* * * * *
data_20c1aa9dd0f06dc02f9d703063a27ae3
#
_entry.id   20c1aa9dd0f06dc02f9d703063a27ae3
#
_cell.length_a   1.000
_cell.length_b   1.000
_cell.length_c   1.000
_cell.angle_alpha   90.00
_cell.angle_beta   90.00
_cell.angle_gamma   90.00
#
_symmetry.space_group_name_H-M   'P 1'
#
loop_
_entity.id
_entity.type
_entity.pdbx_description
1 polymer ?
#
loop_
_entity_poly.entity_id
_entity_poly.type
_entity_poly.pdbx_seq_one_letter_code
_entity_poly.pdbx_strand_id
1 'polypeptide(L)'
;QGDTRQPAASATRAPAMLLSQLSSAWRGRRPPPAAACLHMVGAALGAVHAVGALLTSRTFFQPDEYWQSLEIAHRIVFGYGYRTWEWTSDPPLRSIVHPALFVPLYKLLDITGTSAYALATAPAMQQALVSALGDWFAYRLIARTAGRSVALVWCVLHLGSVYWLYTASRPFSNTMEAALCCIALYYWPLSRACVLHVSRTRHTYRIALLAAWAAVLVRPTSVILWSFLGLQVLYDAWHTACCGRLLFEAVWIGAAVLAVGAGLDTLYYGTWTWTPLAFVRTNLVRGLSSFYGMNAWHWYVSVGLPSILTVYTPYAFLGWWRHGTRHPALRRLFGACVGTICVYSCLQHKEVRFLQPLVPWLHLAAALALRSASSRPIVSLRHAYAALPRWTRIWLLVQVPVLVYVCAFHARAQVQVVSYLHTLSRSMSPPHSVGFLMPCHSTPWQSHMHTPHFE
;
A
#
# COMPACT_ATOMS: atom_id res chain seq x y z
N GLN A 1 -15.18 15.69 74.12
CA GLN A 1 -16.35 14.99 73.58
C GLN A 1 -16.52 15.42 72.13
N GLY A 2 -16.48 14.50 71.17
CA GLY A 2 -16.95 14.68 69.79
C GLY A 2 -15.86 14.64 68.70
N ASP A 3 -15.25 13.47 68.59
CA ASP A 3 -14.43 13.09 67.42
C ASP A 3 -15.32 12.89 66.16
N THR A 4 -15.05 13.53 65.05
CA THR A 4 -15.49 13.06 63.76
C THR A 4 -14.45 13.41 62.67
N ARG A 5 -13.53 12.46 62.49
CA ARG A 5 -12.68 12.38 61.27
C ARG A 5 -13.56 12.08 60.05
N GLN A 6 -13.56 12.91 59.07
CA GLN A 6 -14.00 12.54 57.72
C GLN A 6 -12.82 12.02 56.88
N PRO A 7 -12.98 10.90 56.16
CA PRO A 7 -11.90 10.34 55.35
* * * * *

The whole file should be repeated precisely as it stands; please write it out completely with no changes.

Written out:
data_20c1aa9dd0f06dc02f9d703063a27ae3
#
_entry.id   20c1aa9dd0f06dc02f9d703063a27ae3
#
_cell.length_a   1.000
_cell.length_b   1.000
_cell.length_c   1.000
_cell.angle_alpha   90.00
_cell.angle_beta   90.00
_cell.angle_gamma   90.00
#
_symmetry.space_group_name_H-M   'P 1'
#
loop_
_entity.id
_entity.type
_entity.pdbx_description
1 polymer ?
#
loop_
_entity_poly.entity_id
_entity_poly.type
_entity_poly.pdbx_seq_one_letter_code
_entity_poly.pdbx_strand_id
1 'polypeptide(L)'
;QGDTRQPAASATRAPAMLLSQLSSAWRGRRPPPAAACLHMVGAALGAVHAVGALLTSRTFFQPDEYWQSLEIAHRIVFGYGYRTWEWTSDPPLRSIVHPALFVPLYKLLDITGTSAYALATAPAMQQALVSALGDWFAYRLIARTAGRSVALVWCVLHLGSVYWLYTASRPFSNTMEAALCCIALYYWPLSRACVLHVSRTRHTYRIALLAAWAAVLVRPTSVILWSFLGLQVLYDAWHTACCGRLLFEAVWIGAAVLAVGAGLDTLYYGTWTWTPLAFVRTNLVRGLSSFYGMNAWHWYVSVGLPSILTVYTPYAFLGWWRHGTRHPALRRLFGACVGTICVYSCLQHKEVRFLQPLVPWLHLAAALALRSASSRPIVSLRHAYAALPRWTRIWLLVQVPVLVYVCAFHARAQVQVVSYLHTLSRSMSPPHSVGFLMPCHSTPWQSHMHTPHFE
;
A
#
# COMPACT_ATOMS: atom_id res chain seq x y z
N GLN A 1 -15.18 15.69 74.12
CA GLN A 1 -16.35 14.99 73.58
C GLN A 1 -16.52 15.42 72.13
N GLY A 2 -16.48 14.50 71.17
CA GLY A 2 -16.95 14.68 69.79
C GLY A 2 -15.86 14.64 68.70
N ASP A 3 -15.25 13.47 68.59
CA ASP A 3 -14.43 13.09 67.42
C ASP A 3 -15.32 12.89 66.16
N THR A 4 -15.05 13.53 65.05
CA THR A 4 -15.49 13.06 63.76
C THR A 4 -14.45 13.41 62.67
N ARG A 5 -13.53 12.46 62.49
CA ARG A 5 -12.68 12.38 61.27
C ARG A 5 -13.56 12.08 60.05
N GLN A 6 -13.56 12.91 59.07
CA GLN A 6 -14.00 12.54 57.72
C GLN A 6 -12.82 12.02 56.88
N PRO A 7 -12.98 10.90 56.16
CA PRO A 7 -11.90 10.34 55.35